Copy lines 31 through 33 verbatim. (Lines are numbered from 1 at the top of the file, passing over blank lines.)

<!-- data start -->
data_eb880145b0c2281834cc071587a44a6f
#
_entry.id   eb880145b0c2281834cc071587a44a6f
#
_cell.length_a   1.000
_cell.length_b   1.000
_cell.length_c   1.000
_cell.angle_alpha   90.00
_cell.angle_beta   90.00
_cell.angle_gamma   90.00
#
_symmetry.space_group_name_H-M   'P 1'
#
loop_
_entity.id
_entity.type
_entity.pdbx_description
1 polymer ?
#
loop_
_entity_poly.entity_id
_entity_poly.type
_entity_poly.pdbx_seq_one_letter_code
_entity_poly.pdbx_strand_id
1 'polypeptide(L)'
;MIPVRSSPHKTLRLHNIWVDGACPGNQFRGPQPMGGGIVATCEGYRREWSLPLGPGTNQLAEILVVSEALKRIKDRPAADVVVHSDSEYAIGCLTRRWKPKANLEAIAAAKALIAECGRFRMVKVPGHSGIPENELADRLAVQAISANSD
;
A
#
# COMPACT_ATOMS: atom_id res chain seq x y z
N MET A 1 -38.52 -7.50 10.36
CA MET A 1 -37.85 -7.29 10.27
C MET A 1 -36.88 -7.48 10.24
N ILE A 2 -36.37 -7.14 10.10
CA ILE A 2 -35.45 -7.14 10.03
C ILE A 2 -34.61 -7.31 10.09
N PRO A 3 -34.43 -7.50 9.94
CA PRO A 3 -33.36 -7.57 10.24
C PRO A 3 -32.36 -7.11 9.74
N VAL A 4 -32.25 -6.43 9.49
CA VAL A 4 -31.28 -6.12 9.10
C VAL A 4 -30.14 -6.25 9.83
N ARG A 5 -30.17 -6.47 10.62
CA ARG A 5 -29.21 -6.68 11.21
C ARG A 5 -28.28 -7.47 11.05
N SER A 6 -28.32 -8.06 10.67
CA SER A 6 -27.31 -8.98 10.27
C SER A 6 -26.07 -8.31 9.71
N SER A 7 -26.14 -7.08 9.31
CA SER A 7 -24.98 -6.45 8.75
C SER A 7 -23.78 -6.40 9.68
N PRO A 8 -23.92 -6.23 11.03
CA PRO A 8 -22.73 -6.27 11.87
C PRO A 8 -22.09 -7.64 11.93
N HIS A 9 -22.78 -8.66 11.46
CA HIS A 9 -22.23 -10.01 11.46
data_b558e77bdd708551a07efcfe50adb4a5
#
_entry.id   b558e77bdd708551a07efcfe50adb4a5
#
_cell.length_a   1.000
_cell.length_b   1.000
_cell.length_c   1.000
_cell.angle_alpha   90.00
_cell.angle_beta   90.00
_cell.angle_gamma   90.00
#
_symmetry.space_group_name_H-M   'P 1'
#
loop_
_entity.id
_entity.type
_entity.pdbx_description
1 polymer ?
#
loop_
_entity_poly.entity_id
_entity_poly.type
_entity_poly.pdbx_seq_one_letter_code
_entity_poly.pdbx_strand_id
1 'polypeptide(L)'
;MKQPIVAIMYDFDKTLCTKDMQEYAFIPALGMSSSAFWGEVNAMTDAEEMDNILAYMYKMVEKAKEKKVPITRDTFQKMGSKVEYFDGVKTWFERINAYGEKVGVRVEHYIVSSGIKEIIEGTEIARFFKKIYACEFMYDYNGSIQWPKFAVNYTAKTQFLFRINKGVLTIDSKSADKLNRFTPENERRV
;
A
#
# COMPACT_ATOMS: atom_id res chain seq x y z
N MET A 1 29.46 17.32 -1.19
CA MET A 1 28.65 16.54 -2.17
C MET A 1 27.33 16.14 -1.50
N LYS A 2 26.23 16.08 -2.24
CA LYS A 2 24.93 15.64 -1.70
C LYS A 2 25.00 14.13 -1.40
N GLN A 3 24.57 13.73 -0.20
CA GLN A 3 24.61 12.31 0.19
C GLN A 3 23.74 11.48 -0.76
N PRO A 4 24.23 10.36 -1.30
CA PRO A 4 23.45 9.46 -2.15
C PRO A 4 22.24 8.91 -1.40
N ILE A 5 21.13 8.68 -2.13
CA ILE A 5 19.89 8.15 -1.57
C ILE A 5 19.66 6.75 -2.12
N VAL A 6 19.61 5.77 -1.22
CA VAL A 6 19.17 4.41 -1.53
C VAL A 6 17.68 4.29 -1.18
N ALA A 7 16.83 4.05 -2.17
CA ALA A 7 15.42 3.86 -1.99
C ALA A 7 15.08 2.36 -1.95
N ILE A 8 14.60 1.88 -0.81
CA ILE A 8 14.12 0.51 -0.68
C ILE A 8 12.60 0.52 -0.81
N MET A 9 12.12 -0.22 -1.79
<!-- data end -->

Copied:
N MET A 1 -38.52 -7.50 10.36
CA MET A 1 -37.85 -7.29 10.27
C MET A 1 -36.88 -7.48 10.24